As I write this in the evening, the wind has started to blow hard and rain is rattling the windows. It is the start of several days of unsettled wet and windy weather, so I am doubly glad that I got out for my ride this afternoon.

Before I went in, I checked on the crocuses. They didn’t seem to have been put off by the cold night.

The cup of tea and the chocolate eclair were just what the doctor ordered.

I couldn’t get a picture of the biggest treat on the cycle outing. As I was cycling down Callister on the way out, a kestrel took off from a wall and flew down the hill just below me, its wings showing a rich brown in the sunshine. It used to be quite common to see these beautiful birds along this road, but I haven’t seen one for years. I hope that this one has come to stay.

In the evening, after our regular Zoom with my brother and sisters, our friends Mike and Alison came round. Alison and I played music for recorder and keyboard by Marcello, Telemann, Woodcock, William Williams and Andrew Parcham, while Mike and Mrs Tootlepedal sipped white wine and swapped news.

The flying bird of the day is a chaffinch. I wish that I had been able to capture that kestrel.

Published by tootlepedal

Cyclist, retired teacher, curmudgeon, keen amateur photographer.

20 thoughts on “A day with a pedal and a tootle

  1. That was a nice ride through some fine countryside. I liked the wind sculpted trees.
    I’m glad the cold didn’t finish the flowers before they got started.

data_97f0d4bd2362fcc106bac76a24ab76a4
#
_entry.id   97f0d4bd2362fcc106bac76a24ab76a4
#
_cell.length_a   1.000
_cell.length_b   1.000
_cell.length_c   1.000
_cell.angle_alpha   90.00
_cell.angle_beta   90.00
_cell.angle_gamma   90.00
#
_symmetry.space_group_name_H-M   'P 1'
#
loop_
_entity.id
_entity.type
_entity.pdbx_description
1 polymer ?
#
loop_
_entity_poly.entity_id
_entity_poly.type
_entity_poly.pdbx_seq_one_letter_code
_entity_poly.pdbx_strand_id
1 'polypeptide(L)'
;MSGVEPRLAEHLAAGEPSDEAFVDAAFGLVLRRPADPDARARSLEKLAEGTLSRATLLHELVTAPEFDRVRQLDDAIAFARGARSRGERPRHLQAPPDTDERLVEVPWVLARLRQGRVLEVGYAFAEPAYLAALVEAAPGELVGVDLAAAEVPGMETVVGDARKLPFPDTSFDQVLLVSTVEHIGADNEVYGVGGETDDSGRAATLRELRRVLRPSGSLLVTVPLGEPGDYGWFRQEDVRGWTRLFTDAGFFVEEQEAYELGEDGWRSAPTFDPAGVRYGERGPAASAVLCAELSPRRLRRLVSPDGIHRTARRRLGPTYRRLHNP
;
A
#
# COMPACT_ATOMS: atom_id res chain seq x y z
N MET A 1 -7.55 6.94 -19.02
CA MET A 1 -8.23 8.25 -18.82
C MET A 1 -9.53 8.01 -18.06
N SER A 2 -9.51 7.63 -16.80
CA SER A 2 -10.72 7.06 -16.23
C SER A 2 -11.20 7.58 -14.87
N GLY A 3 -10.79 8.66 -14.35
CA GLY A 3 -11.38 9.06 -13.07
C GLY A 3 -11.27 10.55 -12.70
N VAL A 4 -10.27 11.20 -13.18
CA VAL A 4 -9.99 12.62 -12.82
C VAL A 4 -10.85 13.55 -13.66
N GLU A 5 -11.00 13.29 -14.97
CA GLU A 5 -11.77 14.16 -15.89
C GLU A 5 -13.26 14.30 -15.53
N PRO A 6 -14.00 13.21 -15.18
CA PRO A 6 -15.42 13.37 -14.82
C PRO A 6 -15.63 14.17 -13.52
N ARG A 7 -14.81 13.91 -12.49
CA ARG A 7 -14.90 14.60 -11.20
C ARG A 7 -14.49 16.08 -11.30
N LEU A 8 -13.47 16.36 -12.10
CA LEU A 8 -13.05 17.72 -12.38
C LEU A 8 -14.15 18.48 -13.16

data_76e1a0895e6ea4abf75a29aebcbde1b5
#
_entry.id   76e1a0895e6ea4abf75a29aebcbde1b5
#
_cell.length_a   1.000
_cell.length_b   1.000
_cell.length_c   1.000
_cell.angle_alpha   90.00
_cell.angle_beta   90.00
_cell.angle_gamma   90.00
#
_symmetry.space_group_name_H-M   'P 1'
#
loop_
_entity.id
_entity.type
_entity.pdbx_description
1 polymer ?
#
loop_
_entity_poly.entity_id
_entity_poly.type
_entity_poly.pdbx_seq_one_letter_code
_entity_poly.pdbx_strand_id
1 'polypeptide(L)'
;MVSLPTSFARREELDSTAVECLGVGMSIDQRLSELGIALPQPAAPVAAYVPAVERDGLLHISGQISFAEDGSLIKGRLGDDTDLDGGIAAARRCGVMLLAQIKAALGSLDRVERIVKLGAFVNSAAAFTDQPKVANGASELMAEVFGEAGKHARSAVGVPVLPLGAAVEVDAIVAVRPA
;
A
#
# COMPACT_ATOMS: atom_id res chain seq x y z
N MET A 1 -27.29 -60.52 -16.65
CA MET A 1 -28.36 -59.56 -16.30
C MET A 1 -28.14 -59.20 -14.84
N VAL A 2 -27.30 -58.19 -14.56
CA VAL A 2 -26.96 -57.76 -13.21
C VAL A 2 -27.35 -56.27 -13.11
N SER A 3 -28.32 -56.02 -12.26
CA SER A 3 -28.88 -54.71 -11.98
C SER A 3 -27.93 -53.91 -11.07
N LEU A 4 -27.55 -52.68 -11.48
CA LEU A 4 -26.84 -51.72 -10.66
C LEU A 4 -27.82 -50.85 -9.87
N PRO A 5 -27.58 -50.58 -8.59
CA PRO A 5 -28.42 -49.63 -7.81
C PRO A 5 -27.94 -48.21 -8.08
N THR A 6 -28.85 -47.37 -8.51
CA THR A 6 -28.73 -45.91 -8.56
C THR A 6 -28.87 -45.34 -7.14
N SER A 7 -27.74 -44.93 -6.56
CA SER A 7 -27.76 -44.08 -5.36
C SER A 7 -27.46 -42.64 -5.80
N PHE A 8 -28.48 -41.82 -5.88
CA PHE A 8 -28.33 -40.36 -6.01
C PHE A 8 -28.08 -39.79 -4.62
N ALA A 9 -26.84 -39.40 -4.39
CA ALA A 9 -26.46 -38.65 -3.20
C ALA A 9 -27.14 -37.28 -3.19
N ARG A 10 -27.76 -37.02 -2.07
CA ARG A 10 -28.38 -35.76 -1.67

I hope you don’t see several days of unsettled wet and windy weather. We had a beautiful day in the 50s F. here today and tomorrow is supposed to be the same, so maybe our weather will blow your way.

  2. The gate photo is also my favorite. There is something about old wood, windswept dried grass, brooding skies and trees.

    All these photos of impending spring are beautiful reminders that winter is running out of time. Our few crocuses that are left have emerged, along with a couple of snow irises.

  3. Some really nice shots on your cycle ride today.
    That hour uphill into the wind sounded pretty tortuous,but your fitness and perseverance got you through,well done.👍

  4. Hope you get to see that kestrel again. Just as with you in the borders, we used to see these beautiful little predators regularly alongside the roads. Haven’t seen on now for at least a decade. I understand their disappearance was caused by the weed killer used to keep the roadsides clear of vegetation. The kestrels ate the small creatures that dined on the vegetation and suffered as a result. A very sad tale. Your pedal was a great outing. Old gates may fall apart, but old cyclist never.

    1. The race to complete collapse between me and that gate will be a close one. It is the same here, verges and hedges are not maintained for the benefit of wildlife.

  5. That last view of Wauchopedale in all its glory is so peaceful. Looks like it would be a lovely pedal… hopefully with no mishaps! Since you mention it, we haven’t been seeing many kestrels. It saddens me to think that your “Welshcyclist” could be right about what is threatened those charming little birds. 🤨